Certain plaintiffs in the Digitek litigation have filed for mass tort designation in the State of New Jersey, according to a notice filed on the New Jersey Judiciary mass tort web site. Earlier this year, defendant initiated a nationwide recall of Digitek products, stating that tablets with double the appropriate dosage had possibly been released to the public. It said digitalis toxicity was possible in patients with renal failure.

Previously, some plaintiffs had moved for centralized management, but not mass tort designation, of all New Jersey state-court litigation involving the drug Digitek and assignment of that litigation to Bergen County. Anyone wishing to comment on or object to this second application regarding the Digitek  state-court litigation is to provide such comments or objections in writing, with relevant supporting documentation, to the Administrative Office of the Courts, by December 1, 2008. After that date the N.J. Supreme Court will consider and act on both applications regarding Digitek and any comments received.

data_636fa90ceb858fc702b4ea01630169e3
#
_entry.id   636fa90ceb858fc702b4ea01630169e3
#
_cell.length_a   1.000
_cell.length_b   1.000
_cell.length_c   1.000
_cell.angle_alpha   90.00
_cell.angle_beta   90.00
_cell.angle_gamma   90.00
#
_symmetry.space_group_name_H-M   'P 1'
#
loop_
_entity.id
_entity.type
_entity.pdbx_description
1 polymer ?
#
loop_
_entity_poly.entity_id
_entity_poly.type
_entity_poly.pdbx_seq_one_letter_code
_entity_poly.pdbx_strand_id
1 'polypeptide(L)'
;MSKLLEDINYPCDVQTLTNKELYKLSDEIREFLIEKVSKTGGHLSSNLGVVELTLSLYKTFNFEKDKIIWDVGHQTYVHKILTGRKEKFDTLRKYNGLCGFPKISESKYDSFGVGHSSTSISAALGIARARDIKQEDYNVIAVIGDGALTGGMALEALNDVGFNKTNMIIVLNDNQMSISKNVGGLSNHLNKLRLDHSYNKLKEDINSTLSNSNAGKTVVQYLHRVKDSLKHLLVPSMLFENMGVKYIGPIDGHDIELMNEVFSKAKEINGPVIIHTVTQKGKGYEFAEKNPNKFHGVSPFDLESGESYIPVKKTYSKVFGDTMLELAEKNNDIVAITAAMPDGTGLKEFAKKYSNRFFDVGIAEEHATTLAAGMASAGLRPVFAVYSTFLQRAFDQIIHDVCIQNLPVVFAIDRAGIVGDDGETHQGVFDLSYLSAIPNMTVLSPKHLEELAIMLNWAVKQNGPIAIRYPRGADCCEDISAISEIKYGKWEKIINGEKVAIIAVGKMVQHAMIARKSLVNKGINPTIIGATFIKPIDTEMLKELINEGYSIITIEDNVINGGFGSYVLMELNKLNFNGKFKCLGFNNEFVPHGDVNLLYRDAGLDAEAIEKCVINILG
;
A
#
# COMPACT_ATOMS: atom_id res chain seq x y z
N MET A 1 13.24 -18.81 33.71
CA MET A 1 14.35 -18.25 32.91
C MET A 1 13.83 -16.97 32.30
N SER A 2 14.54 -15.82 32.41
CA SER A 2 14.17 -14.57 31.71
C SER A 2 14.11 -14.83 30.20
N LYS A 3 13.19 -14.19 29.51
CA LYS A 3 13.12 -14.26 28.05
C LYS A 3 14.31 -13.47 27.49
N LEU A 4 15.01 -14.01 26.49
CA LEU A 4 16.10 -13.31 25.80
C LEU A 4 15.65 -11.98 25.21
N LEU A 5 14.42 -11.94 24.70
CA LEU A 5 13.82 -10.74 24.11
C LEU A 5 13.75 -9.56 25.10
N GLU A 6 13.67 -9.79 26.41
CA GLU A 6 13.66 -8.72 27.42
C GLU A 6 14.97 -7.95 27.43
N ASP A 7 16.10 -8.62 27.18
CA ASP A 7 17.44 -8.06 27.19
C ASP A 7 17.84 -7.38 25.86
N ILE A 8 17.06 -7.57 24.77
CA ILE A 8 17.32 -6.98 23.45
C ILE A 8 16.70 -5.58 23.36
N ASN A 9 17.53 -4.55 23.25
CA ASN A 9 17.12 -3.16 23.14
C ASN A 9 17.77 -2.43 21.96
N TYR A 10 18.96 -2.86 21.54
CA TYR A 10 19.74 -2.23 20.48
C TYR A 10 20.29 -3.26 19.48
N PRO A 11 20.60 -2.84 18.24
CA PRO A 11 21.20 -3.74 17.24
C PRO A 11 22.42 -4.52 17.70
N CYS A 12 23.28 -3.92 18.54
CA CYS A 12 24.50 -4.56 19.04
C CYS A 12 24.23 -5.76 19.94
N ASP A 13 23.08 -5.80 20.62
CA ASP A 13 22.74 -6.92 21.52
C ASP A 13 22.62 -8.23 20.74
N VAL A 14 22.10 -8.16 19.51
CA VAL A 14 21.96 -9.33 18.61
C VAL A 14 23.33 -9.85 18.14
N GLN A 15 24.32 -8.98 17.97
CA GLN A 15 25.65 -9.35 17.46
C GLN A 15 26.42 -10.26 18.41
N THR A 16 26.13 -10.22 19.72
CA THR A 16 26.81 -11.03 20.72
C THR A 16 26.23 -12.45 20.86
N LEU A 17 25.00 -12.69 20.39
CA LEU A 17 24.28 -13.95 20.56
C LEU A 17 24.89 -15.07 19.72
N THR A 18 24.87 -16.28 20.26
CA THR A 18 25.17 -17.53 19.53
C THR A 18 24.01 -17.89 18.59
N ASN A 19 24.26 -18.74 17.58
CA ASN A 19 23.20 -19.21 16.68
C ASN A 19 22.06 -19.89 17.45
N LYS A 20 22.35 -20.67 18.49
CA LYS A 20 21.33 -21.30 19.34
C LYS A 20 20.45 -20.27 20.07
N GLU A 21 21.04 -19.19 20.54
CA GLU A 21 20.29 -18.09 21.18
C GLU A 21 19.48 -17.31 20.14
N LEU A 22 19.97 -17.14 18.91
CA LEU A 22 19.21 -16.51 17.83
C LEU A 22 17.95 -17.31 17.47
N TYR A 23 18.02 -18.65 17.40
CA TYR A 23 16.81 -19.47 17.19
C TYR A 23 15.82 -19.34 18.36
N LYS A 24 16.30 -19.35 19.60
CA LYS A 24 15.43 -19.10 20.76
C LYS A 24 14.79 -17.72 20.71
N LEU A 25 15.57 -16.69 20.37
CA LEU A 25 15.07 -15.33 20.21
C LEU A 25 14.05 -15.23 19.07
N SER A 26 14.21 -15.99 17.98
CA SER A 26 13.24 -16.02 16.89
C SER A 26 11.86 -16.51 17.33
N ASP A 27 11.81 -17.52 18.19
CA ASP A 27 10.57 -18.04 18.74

At the federal level, the judge in the newly-created Digitek federal multidistrict litigation issued an order appointing lead and liaison counsel for the plaintiffs as well as the Plaintiffs’ Steering Committee. See In Re: Digitek Products Liability Litigation, MDL No. 1968, JPMDL.; No. 08-md-1968, S.D. W.Va.). Chief Judge Joseph R. Goodwin of the Southern District of West Virginia appointed Carl N. Frankovitch of Frankovitch, Anetakis, Conatonio & Simon, Fred Thompson III of Motley Rice, and Harry F. Bell Jr. of Bell & Bands, as co-lead counsel for the plaintiffs. Bell is also liaison counsel for the plaintiffs. Previously, Chief Judge Goodwin appointed Rebecca A. Betts of Allen, Guthrie & Thomas as defendants’ liaison counsel.

Earlier in the fall, the federal court held a pretrial conference jointly with Magistrate Judge Mary E. Stanley and advised the parties of its intention to coordinate heavily with the judges and counsel involved in the state Digitek cases, especially in West Virginia and New Jersey where a majority of the state cases have been filed.